Most Scottish neurologists do not apply the 2010 McDonald criteria when diagnosing multiple sclerosis

Background: The diagnostic criteria for multiple sclerosis have evolved over time and currently the 2010 McDonald criteria are the most widely accepted. These criteria allow the diagnosis of multiple sclerosis to be made at the clinically isolated syndrome stage provided certain criteria are met on a single magnetic resonance brain scan. Our hypothesis was that neurologists in Scotland did not use these criteria routinely.

Routine interferon-neutralising antibody testing in patients with relapsing-remitting multiple sclerosis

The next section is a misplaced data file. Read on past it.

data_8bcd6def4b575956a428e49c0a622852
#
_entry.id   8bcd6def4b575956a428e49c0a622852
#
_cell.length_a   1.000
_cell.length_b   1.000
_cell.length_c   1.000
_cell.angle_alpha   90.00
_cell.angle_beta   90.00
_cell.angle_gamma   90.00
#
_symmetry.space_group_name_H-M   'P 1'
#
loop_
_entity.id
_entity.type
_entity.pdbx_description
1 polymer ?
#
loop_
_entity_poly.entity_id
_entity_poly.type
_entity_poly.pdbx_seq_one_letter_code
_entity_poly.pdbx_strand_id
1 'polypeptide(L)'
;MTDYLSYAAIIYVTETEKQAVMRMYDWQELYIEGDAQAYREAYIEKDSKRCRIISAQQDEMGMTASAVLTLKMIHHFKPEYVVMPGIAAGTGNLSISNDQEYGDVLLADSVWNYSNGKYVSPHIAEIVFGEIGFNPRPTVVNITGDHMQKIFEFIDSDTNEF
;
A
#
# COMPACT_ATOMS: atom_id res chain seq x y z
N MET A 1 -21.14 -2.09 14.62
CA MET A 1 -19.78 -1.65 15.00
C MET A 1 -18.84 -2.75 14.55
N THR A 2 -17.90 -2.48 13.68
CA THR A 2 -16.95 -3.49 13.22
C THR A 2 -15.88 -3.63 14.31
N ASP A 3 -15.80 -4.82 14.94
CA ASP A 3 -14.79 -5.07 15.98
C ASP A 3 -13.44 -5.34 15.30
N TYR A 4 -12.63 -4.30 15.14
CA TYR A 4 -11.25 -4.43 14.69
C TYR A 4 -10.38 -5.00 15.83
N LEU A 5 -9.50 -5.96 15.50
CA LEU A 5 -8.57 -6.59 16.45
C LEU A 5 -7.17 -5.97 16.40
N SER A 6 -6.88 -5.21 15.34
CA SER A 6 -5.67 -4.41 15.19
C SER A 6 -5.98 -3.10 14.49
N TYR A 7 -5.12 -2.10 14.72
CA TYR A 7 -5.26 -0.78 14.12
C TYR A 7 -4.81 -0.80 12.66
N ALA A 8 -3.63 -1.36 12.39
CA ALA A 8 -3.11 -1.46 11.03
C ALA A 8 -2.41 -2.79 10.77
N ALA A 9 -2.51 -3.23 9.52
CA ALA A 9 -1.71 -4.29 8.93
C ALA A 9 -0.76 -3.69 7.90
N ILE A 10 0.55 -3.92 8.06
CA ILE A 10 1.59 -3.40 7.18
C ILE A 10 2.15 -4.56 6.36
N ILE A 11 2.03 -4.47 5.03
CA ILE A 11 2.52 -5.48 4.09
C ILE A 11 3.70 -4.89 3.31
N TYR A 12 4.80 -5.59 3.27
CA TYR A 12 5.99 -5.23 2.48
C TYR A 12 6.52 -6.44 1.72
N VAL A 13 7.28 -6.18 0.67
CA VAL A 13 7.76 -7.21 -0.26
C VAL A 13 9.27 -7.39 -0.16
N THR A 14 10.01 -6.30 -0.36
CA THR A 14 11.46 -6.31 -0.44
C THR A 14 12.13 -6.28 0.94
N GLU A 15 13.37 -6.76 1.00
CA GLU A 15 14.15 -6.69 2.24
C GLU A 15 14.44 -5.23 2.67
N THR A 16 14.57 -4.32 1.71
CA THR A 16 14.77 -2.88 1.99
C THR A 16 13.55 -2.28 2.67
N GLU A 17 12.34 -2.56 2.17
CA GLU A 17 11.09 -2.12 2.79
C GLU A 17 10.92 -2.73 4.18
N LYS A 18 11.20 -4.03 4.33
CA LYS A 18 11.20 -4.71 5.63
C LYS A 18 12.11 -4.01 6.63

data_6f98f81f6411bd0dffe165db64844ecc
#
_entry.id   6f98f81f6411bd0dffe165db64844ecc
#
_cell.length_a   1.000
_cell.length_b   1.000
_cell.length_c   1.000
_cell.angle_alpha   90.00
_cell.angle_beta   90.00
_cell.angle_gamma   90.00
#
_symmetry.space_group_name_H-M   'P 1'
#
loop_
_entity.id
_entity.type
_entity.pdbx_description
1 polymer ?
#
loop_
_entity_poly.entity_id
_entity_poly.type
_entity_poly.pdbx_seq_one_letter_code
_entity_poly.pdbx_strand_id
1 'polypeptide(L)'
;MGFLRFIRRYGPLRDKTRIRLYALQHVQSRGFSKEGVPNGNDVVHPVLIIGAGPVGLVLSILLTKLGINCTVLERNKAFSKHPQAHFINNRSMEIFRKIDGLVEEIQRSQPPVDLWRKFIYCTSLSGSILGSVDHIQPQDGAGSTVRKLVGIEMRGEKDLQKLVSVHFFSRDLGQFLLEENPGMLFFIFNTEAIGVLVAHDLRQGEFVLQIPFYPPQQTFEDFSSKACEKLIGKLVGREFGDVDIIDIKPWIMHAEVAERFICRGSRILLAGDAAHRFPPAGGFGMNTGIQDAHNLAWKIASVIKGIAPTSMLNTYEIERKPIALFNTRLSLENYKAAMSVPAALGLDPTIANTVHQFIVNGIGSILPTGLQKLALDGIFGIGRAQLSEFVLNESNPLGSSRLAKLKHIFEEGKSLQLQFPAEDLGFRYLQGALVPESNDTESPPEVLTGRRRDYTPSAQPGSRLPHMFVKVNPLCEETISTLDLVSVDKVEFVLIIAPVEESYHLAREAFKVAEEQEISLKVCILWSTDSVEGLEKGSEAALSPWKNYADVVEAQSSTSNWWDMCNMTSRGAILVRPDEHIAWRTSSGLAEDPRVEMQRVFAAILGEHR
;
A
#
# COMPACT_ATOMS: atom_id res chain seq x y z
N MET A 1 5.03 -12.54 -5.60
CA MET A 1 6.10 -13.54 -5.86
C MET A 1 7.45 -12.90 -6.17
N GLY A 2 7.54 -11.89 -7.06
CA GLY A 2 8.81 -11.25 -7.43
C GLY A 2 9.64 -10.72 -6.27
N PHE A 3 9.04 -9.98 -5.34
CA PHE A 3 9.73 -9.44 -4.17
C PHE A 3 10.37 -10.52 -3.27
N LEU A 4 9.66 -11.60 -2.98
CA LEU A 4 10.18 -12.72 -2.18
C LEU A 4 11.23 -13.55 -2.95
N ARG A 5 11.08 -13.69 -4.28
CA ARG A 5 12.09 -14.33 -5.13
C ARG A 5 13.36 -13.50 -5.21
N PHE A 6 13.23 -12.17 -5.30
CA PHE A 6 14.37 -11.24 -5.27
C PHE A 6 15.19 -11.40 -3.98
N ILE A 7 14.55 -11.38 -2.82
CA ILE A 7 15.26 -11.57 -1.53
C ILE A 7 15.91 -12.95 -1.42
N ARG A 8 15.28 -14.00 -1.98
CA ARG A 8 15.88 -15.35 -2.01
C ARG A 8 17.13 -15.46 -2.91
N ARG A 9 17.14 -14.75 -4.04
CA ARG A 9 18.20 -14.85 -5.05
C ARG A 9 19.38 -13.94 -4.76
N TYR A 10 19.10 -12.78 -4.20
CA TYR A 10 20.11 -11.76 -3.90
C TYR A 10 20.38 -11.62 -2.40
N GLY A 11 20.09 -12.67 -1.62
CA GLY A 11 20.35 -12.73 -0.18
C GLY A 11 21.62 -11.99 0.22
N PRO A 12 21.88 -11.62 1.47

Multiple sclerosis is a leading cause of disability in young adults, with the Scottish population suffering the highest prevalence in Europe. Disease-modifying therapies, including beta-interferon (IFN-b), are increasingly used to minimise relapse frequency in the majority of patients who present with a relapsing-remitting disease pattern. Unfortunately, neutralising antibodies (NABs) may develop against IFN-b and are associated with reduced efficacy. These antibodies may be detected using a serum sample.